On Dancer! On Prancer! On–Oh, I didn’t hear you come in. Welcome, reader! Grab some egg nog and brandy it up to the fire. You look festive. I love that Rudolph tongue ring. That’s the great thing about Christmas, no matter what your interpretation is, it’s all about commercialism. That’s unless you light the Munenori Kawasaki. The 2021 fantasy baseball rankings are not far away. Right now, January Grey is throwing darts at a board to figure out where to rank Randy Arozarena: rookie, customer of Big Bossman’s Bail Bonds, and first ballot Hall of Famer — a triple threat! In the meantime, let’s look at the players who have multiple position eligibility for this upcoming 2021 fantasy baseball season. I did this list of multi-position eligible players because I figured it would help for your 2021 fantasy baseball drafts. I’m a giver, snitches! Happy Holidays! Seriously, in a year as crazy as 2020, take a moment and thank those you truly love: Me.Please, blog, may I have some more?
Please see our player page for Freddy Galvis to see projections for today, the next 7 days and rest of season as well as stats and gamelogs designed with the fantasy baseball player in mind.
Robert De Niro, dressed in a Phillies jersey with Phanatic-fur pants, points down a dark alleyway, “Hey, Kingery, I have some beautiful furs for you. Go ahead, what are you scared of?” Little did Kingery know that just down that alleyway was a group of Phillies fans readying batteries to throw. So, Phils called up Alec Bohm, and, while I did have a laugh at Kingery’s suckitude, I have to think this is more likely the end of Jay Bruce’s playing time at DH, but maybe Kingery loses some ABs too. During the shutdown, I wrote an Alec Bohm fantasy, but since I am more of a gent than Jimmy Conway, I will quote some relevant parts, “Last year in Double-A, Alec Bohm hit for power, he has 60-grade power, but even more glamorous is he had a 10.4% walk rate and 14.1% strikeout rate. He only hit .269, but that was with a .265 BABIP. He also had a 18.1% line drive rate, 41.2% ground ball rate and 40.7% fly ball rate. One other player with a 10.4% K-rate, 18% line drive rate, 40.5% GB rate and 41.5% fly ball rate goes by the name of Pete Alonso! Swoon! *draws hearts on Trapper Keeper, stares out at the moonlight as I lower my Rapunzel-like quarantine hair* By the way, Rapunzel was the world’s first quarantine’er. Prove me wrong. So…Is Bohm Alonso? Alonso is Bohm? Finkle/Einhorn? Einhorn/Finkle? No, no, yes, yes. Alonso strikes out way more than Bohm! Holy swooning, Batman! Bohm’s gonna be 24 years old in August. Double-A is not where he should be. Double-A negatives be damned, he has never not waited for his pitch at any level. The eye is there. He is taking so long to get challenged by MLB pitchers, that I worry he could struggle at the MLB level. Our Prospectonator, which gives 162-game stats for every rookie so you can get an idea of what they’re capable of, has some rose-colored glasses for Bohm, giving him 23 HRs, 5 SBs and a .265 average. That’s surprising to me, because I don’t think we have any idea what to expect from Bohm yet, let alone that highly. I’m concerned Bohm ever connects, but if he does, it better be this year, so he’s as good a dart throw as any.” And that’s me quoting me! There’s more in that article from Prospect Hobbs and Itch, but you get the picture like Bohm waits for the pitcher, and has power. I grabbed him in all leagues where he was available. Anyway, here’s what else I saw yesterday in fantasy baseball:Please, blog, may I have some more?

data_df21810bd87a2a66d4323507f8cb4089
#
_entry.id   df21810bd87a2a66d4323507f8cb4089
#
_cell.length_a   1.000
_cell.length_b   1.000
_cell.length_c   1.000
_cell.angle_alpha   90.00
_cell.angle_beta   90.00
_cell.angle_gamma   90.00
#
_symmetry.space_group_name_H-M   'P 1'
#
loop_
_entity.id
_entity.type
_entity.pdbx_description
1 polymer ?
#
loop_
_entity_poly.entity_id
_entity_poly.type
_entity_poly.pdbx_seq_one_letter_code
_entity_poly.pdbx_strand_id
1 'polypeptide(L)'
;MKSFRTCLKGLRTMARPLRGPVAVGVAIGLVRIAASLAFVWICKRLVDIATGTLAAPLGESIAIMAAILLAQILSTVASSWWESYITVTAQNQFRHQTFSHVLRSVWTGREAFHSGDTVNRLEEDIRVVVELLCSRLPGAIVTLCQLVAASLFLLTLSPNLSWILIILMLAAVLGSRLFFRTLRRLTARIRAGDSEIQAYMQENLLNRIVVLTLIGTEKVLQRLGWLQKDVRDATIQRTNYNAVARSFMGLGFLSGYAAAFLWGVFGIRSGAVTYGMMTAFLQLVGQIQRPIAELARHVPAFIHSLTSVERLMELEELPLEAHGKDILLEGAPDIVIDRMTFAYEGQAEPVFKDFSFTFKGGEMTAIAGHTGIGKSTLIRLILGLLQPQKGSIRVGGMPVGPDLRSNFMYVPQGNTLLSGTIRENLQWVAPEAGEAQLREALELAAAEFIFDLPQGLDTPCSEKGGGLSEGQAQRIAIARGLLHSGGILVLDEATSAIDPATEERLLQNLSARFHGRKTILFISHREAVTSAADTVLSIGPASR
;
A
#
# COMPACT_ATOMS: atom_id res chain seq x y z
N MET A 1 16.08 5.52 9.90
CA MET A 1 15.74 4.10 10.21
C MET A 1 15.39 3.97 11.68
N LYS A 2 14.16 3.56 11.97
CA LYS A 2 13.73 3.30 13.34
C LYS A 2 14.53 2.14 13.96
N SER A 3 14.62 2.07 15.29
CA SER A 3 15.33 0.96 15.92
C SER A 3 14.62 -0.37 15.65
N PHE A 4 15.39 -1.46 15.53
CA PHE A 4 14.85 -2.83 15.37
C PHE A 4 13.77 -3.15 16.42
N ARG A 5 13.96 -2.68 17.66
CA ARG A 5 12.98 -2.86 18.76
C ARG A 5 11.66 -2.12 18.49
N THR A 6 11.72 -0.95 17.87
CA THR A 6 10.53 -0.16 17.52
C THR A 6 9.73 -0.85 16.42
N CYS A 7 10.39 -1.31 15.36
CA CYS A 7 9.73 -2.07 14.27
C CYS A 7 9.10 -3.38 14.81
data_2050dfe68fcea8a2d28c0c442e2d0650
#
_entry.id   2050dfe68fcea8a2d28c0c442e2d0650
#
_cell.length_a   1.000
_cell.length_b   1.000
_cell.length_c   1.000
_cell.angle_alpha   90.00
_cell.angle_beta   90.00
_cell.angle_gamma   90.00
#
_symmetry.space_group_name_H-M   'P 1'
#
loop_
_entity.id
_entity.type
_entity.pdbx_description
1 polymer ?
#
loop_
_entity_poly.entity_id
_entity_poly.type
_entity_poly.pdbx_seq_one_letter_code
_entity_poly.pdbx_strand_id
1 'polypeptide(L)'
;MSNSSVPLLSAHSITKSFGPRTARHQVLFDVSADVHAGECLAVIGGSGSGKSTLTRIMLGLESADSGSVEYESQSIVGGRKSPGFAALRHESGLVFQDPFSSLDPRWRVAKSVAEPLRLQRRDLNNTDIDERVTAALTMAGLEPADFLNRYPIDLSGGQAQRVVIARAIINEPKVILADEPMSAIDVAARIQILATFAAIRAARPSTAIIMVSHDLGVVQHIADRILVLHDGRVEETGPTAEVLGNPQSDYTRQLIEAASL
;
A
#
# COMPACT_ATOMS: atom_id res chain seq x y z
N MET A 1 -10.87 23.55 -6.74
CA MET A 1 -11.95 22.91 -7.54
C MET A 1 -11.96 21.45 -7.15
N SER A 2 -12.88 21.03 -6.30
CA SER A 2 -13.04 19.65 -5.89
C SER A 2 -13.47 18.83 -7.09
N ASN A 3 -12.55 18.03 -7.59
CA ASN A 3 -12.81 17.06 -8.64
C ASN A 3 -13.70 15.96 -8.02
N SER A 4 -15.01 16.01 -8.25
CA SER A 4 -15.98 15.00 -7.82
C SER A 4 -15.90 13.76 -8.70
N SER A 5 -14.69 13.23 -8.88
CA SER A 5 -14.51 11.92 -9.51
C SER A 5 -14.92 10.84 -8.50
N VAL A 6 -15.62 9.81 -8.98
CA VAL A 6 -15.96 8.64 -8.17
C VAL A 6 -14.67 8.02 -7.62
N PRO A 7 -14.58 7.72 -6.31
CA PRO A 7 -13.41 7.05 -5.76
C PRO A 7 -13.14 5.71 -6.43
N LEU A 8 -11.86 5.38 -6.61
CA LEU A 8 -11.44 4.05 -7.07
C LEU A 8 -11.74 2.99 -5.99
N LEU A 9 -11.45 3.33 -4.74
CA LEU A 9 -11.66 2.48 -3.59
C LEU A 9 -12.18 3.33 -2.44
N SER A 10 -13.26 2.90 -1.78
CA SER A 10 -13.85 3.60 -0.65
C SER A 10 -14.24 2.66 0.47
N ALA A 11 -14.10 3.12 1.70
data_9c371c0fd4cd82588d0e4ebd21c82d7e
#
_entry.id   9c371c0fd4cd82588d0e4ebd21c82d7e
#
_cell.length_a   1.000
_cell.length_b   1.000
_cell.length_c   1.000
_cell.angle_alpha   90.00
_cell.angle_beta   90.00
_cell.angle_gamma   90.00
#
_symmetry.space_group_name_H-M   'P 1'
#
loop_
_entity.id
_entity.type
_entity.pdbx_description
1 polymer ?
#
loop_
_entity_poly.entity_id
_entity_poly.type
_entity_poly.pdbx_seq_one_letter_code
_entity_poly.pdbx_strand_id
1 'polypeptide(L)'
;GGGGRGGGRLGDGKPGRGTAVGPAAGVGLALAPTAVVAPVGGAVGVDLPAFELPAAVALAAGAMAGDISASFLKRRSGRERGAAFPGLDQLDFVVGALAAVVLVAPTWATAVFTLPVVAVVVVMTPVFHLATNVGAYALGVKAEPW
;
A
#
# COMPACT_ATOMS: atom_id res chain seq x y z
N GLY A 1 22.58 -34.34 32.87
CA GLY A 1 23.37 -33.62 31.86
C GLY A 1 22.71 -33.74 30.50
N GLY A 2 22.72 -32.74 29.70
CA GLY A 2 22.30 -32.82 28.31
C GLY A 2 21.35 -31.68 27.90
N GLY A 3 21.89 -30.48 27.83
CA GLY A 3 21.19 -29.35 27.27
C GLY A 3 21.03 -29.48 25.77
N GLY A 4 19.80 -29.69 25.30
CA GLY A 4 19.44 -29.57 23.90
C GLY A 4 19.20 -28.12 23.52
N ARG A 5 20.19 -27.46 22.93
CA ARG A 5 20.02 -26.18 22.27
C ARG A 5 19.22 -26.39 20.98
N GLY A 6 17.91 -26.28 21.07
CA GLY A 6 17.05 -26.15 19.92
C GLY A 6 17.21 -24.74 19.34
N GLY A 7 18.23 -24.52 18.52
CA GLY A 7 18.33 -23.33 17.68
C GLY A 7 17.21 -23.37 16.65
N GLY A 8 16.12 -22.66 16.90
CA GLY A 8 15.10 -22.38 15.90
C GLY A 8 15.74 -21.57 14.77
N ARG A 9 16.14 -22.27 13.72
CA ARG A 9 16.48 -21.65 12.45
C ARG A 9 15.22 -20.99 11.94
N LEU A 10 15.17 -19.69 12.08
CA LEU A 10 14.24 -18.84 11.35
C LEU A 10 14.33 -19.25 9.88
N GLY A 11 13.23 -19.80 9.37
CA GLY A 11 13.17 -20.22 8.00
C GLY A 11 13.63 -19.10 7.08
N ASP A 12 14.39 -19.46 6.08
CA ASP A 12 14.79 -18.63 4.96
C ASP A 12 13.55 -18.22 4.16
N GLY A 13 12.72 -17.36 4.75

As I prepare for my final drafts ahead of a potential 2020 season, I’m still trying to strike a balance between staying true to my longstanding general strategies for constructing a fantasy baseball team, and zigging and zagging much more than usual in light of the 60-game, pandemic-altered season. One realization I’ve made, especially when it comes to my deeper leagues, is that I may need to concentrate on quantity over quality more often than I usually do.
In most standard leagues, the quantity vs. quality decision is one that rarely needs to be made: if you do your research, there should theoretically be enough solid every day hitters, starting pitchers, and full-time closers that you can fill out a roster without needing to worry too much about your players having serious shortcomings. But in deeper leagues, we’re used to accepting players with major warts in one way or another because often that’s all we have to choose from. This year, I’ve realized that when it comes to hitters, a potential lack of playing time and at bats is one blemish I want to try to avoid as much as possible.
Choosing a relatively low upside player who will likely be in the lineup every day over a sexier/more talented choice who may or may not get a ton of at bats may be boring, but it feels appropriately safe in a year when we’ve all had to put safety ahead of fun more often than any of us would have ever guessed. Everything feels unpredictable about this year, and there are no sure things in baseball or anywhere else (which anyone who drafted Aroldis Chapman last week after seeing how strong and healthy he looked upon arriving to summer camp can tell you). But when it comes to deeper leagues, I’m going to try to find a little security in some veteran hitters, largely overlooked when it comes to fantasy baseball in 2020 (they all have an NFBC ADP between 300 and 400, and are listed in order of earliest to latest drafted), whom I think have as good a chance as anyone to be solid fixtures in their respective lineups.Please, blog, may I have some more?
Maybe the real-life baseball season has stopped, but that doesn’t mean fantasy baseball has to. It’s all we have these days, really. Fantasy sports while we fantasize about real sports coming back. I feel bad for my fellow fantasy hockey folks – I get the feeling it ain’t coming back, even if regular hockey does. I’m not about that fantasy basketball life (I dabbled in my younger years – Tracy McGrady anyone? Had to have him on all my teams), but I fear it’s the same fate. Only fantasy football is unscathed…so far. Wild stuff happening on that front, too. Brady to the Bucs? Da BUCS?! DAFUQ! Gurley and Newton RELEASED?! Hopkins TRADED?! Maybe Watson, too?! Madness, I say!
Anyway. This is a fantasy baseball article. Almost forgot. It’s an important year for the fine ladies and gents here at Razzball: the inaugural season of RazzSlam! Big shoutout to the NFBC peeps for hosting it. Give ’em a follow on the Twitter at @TheNFBC. I had the honor of being accepted into League 2 (of 18). Some scrub ass writer for CBS is in it. Big deal. I’m kidding, he’ll probably whoop my ass.Please, blog, may I have some more?